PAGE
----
GlaxoSmithKline and distribution partner Kyowa Kirin along with Akebia Therapeutics and Mitsubishi Tanabe have won global first nods for their kidney disease-related anemia drugs in Japan to challenge FibroGen and Astellas' roxadustat. Novartis abandoned an application for eye med Xiidra in Europe, dealing a blow to Takeda, from which it bought the drug. Takeda has penned a deal potentially worth $900 million with Carmine Therapeutics focused on gene therapies. And more.
GlaxoSmithKline’s Kyowa Kirin-partnered Duvroq (daprodustat) and Akebia Therapeutics’ Mitsubishi Tanabe-paired Vafseo (vadadustat) earned simultaneous approvals from Japanese drug regulators to treat anemia due to chronic kidney disease. The two meds can now take on first-to-market Evrenzo (roxadustat) from FibroGen and local collaborator Astellas.
Novartis has voluntarily withdrawn an application for Xiidra in Europe after regulators there raised “major objections” that “cannot be resolved within the available time frame.” The Swiss pharma bought the dry eye med from Takeda for $3.4 billion upfront with an additional $1.9 billion in potential milestone payments. Now, due to the EU defeat, Takeda is projecting about $200 million in operating profits loss.
Meanwhile, Takeda has signed a heavily backloaded deal potentially worth $900 million with startup Carmine Therapeutics. The two will develop gene therapies against rare diseases using the small biotech’s red blood cell extracellular vesicles platform, which is different from the traditional adeno-associated virus path.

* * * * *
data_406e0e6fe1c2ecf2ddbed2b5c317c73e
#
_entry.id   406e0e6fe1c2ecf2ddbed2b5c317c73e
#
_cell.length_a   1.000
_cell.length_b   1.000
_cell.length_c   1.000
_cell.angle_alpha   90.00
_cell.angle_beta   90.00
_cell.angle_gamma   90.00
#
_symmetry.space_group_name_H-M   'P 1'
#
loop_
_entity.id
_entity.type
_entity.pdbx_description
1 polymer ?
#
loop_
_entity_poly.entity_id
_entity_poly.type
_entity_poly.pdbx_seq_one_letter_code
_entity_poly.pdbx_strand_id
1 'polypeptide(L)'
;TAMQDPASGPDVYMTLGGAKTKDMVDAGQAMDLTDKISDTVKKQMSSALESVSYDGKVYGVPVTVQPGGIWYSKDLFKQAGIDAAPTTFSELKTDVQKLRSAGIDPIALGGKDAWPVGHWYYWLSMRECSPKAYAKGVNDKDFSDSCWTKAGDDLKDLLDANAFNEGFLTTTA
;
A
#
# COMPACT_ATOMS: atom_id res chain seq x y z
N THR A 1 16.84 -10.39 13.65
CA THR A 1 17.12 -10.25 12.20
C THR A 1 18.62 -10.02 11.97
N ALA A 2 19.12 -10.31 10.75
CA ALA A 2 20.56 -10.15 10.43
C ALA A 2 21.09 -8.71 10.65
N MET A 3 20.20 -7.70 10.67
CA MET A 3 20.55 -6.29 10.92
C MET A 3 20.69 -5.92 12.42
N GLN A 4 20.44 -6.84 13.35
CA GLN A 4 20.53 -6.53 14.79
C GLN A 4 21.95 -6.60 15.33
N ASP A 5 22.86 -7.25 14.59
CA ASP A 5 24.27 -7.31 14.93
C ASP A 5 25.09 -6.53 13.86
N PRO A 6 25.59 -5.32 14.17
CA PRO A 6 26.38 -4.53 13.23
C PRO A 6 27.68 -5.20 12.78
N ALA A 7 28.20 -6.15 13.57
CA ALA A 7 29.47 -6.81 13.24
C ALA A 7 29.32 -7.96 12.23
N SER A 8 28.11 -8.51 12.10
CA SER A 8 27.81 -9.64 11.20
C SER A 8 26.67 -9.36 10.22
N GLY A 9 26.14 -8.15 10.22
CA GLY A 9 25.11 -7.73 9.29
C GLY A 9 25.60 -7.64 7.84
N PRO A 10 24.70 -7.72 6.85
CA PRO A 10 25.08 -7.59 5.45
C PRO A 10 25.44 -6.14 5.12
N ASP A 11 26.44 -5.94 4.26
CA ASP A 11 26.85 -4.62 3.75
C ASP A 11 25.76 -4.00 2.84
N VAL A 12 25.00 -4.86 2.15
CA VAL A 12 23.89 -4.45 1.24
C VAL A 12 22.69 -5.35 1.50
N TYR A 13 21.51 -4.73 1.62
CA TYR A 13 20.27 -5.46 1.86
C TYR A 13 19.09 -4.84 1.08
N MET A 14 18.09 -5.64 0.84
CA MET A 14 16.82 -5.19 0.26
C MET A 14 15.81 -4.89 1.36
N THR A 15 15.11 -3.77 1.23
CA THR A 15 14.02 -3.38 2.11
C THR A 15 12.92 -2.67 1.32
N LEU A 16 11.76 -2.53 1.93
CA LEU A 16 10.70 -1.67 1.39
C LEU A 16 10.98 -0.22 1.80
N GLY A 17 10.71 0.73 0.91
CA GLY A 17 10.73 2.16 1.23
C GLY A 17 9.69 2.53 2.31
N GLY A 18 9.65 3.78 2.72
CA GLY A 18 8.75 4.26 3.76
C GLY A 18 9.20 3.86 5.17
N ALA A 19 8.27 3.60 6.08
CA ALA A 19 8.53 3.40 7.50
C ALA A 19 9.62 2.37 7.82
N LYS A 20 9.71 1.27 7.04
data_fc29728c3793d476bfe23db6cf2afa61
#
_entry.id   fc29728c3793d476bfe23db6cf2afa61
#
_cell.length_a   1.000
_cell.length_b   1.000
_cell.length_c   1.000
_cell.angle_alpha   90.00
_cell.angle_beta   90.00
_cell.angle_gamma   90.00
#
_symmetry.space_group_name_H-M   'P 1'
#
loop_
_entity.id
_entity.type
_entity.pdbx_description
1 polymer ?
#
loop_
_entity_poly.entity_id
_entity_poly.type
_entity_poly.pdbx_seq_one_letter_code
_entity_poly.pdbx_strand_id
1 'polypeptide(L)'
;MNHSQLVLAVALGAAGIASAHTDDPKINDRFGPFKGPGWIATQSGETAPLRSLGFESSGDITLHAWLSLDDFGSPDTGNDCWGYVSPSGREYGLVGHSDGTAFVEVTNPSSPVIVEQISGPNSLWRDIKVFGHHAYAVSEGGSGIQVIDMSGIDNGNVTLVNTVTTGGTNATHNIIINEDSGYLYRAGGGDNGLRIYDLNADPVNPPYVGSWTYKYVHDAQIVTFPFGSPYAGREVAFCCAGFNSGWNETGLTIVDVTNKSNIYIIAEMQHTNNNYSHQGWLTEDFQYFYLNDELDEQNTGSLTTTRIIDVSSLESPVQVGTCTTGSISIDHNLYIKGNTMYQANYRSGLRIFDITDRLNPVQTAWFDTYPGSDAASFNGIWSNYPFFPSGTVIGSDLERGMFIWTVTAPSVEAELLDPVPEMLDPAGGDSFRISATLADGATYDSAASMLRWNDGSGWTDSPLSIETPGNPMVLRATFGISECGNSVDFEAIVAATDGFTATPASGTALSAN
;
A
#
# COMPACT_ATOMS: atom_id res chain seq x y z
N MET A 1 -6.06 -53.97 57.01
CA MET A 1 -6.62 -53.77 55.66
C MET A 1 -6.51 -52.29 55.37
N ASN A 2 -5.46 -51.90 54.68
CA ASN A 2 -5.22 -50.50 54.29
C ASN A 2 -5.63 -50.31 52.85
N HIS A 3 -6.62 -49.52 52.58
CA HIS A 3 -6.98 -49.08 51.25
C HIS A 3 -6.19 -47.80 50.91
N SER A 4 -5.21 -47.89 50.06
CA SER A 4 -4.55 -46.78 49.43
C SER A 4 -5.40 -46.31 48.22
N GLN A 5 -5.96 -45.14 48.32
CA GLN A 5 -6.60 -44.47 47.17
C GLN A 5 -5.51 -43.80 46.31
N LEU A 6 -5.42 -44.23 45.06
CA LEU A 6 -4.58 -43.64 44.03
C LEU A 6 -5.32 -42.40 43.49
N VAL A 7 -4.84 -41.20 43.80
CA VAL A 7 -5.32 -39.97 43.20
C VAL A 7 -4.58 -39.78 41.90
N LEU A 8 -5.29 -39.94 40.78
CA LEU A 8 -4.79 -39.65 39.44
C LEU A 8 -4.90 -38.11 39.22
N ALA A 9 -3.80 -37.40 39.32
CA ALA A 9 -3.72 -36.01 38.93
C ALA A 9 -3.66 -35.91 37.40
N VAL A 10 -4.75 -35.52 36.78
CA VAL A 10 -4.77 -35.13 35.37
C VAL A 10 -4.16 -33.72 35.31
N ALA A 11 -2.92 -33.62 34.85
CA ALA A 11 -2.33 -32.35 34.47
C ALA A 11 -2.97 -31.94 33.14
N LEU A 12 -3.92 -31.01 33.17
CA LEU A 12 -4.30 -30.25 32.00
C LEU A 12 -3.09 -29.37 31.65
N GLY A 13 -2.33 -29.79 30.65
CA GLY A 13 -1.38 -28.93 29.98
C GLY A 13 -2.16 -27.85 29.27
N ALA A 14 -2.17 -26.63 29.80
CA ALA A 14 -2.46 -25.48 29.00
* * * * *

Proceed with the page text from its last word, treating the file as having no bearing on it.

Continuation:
Readout from a registrational trial testing Fujifilm’s flu drug Avigan in COVID-19 has been delayed, but that didn’t stop the Japanese company from signing licensing deals around the med. It has paired with India’s Dr. Reddy’s Laboratories and Dubai-based Global Response Aid to manufacture and sell the drug as a potential COVID-19 treatment outside of Japan, China and Russia.
CanSino Biologics’ adenovirus-vectored COVID-19 vaccine candidate, co-developed with the Chinese army’s medical research institute, has been approved for military use in China. The vaccine hasn’t gone through phase 3 testing, though early-stage results showed it can induce neutralizing antibody and T-cell responses in healthy volunteers.
China’s Hua Medicine said 24-week top-line results from a China phase 3 trial showed its global first-in-class glucokinase activator dorzagliatin, as an add-on to metformin, worked in Type 2 diabetes patients whose blood glucose couldn't be controlled with metformin alone. The company plans to file an application in China after completing the 52-week follow-up. It’s also looking for one or more partners to sell the drug in China and globally.